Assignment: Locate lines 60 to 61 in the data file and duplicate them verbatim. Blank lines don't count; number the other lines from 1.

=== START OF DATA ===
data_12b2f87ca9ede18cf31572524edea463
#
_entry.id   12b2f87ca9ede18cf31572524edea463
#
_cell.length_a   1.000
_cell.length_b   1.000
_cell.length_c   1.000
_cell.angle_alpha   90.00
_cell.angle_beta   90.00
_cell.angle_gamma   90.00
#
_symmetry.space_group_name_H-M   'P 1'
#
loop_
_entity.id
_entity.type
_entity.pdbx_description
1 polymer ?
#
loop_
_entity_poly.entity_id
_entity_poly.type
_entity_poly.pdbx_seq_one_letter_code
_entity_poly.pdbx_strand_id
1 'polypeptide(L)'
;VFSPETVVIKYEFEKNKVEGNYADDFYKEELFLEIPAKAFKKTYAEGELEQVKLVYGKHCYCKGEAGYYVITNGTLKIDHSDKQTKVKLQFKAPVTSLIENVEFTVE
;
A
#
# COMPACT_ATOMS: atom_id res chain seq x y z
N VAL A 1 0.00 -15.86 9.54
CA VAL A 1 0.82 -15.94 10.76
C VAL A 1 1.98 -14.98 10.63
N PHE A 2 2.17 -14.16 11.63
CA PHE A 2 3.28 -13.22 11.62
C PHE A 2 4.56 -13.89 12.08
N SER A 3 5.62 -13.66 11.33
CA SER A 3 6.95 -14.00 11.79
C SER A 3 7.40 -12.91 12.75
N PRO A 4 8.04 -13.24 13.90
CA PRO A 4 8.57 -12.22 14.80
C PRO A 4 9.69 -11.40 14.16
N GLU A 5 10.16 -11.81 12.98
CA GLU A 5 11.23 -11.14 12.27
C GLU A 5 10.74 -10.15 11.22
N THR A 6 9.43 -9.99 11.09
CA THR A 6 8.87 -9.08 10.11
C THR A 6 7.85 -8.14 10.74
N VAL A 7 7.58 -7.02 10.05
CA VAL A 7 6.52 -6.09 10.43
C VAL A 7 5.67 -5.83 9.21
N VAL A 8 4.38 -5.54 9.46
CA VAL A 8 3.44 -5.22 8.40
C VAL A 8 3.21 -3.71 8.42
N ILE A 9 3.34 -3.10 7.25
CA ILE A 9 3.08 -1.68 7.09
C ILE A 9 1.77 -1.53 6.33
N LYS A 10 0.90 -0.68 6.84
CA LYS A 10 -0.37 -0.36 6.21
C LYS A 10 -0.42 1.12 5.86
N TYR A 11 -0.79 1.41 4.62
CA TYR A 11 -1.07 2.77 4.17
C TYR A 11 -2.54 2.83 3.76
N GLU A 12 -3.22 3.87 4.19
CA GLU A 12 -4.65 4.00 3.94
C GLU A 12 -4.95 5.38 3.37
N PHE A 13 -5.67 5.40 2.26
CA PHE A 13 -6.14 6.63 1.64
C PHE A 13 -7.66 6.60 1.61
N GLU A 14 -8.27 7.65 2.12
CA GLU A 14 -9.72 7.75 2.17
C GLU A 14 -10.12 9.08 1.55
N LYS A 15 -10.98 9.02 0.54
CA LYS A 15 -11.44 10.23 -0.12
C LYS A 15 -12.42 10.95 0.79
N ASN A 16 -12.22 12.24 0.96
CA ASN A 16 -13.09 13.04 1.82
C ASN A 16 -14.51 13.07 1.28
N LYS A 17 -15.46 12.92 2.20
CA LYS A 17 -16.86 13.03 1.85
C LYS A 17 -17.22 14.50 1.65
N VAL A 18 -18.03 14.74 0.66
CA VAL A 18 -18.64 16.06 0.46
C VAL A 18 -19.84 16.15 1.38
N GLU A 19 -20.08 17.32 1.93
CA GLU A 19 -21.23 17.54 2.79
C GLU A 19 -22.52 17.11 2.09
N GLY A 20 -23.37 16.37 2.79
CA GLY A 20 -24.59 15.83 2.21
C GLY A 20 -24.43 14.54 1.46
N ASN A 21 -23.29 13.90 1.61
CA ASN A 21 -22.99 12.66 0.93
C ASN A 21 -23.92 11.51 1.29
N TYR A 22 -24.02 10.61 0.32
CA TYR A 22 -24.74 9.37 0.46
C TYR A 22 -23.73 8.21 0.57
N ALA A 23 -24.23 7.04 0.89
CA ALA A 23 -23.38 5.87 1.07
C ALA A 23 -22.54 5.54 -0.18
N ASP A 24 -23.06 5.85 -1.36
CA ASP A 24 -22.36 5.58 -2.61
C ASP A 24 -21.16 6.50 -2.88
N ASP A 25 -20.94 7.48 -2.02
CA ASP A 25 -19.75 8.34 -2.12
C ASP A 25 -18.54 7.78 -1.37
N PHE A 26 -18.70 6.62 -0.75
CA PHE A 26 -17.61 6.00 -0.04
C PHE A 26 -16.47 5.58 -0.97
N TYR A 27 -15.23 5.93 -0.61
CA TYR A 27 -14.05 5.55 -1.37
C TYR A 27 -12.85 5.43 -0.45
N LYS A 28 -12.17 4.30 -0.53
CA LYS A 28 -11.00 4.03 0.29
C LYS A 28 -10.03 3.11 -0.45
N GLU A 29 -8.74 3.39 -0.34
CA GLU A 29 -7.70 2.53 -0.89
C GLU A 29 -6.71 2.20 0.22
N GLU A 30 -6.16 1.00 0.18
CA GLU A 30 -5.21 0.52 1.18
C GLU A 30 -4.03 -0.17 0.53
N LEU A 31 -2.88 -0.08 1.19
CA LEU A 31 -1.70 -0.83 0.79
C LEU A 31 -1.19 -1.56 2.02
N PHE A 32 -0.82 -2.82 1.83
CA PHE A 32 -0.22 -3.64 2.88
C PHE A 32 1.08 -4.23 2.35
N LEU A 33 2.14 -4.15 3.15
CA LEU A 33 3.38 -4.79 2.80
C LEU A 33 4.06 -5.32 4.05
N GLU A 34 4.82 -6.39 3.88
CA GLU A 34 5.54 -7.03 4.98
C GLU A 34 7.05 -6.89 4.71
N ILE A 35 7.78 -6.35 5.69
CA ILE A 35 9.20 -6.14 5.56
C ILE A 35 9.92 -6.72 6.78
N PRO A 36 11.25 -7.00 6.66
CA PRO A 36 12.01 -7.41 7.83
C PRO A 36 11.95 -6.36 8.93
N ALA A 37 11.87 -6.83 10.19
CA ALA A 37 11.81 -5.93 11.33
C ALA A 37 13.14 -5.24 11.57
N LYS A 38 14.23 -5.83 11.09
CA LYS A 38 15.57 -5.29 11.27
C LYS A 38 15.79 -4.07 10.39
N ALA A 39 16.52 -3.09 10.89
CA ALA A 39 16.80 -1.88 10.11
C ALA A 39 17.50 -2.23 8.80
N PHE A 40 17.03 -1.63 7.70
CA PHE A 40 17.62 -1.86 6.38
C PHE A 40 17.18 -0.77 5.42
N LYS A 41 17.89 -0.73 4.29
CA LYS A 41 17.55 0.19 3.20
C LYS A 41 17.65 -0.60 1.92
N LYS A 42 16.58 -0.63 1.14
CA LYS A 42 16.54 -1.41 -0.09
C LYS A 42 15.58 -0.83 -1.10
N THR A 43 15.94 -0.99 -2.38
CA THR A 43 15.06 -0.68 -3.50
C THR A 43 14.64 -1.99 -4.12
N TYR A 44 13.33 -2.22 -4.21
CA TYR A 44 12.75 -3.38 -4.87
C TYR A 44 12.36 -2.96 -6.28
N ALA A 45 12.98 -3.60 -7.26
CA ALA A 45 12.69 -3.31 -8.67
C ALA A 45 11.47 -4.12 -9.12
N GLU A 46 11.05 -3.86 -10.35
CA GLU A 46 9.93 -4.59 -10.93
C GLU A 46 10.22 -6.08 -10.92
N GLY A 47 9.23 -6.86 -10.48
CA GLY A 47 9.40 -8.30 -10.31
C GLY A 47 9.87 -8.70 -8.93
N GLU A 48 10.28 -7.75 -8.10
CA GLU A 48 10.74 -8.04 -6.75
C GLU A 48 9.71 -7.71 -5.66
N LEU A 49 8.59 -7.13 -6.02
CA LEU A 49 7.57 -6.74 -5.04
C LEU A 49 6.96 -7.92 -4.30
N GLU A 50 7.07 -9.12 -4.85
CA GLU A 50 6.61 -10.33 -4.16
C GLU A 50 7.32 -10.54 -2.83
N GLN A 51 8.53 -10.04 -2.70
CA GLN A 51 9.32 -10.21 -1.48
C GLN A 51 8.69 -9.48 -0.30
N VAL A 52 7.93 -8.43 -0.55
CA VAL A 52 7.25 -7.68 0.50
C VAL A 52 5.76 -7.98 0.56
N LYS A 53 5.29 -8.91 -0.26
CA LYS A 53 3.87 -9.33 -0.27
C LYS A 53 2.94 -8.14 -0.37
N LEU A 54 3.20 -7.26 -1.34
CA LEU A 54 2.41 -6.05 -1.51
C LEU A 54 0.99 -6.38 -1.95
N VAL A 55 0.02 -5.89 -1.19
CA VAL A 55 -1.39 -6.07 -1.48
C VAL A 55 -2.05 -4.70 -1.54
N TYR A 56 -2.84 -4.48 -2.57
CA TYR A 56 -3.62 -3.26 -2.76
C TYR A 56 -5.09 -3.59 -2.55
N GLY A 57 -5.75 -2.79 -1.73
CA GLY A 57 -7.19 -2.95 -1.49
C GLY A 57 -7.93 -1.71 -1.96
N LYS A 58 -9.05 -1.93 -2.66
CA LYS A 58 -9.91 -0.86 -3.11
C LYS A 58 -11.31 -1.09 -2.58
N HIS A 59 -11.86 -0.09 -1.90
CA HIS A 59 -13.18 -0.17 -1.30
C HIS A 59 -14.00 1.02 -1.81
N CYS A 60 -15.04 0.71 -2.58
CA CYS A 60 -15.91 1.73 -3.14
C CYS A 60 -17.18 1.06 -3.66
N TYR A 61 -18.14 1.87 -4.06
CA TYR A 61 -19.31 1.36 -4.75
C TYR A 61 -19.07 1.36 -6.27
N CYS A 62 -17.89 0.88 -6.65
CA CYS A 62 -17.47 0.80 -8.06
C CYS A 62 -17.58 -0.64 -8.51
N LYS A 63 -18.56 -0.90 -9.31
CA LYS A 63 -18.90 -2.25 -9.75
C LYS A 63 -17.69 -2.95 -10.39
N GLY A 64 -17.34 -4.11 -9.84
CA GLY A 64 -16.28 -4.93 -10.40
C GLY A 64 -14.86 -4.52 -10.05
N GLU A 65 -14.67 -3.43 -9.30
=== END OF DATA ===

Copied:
C LYS A 10 -0.42 1.12 5.86
N TYR A 11 -0.79 1.41 4.62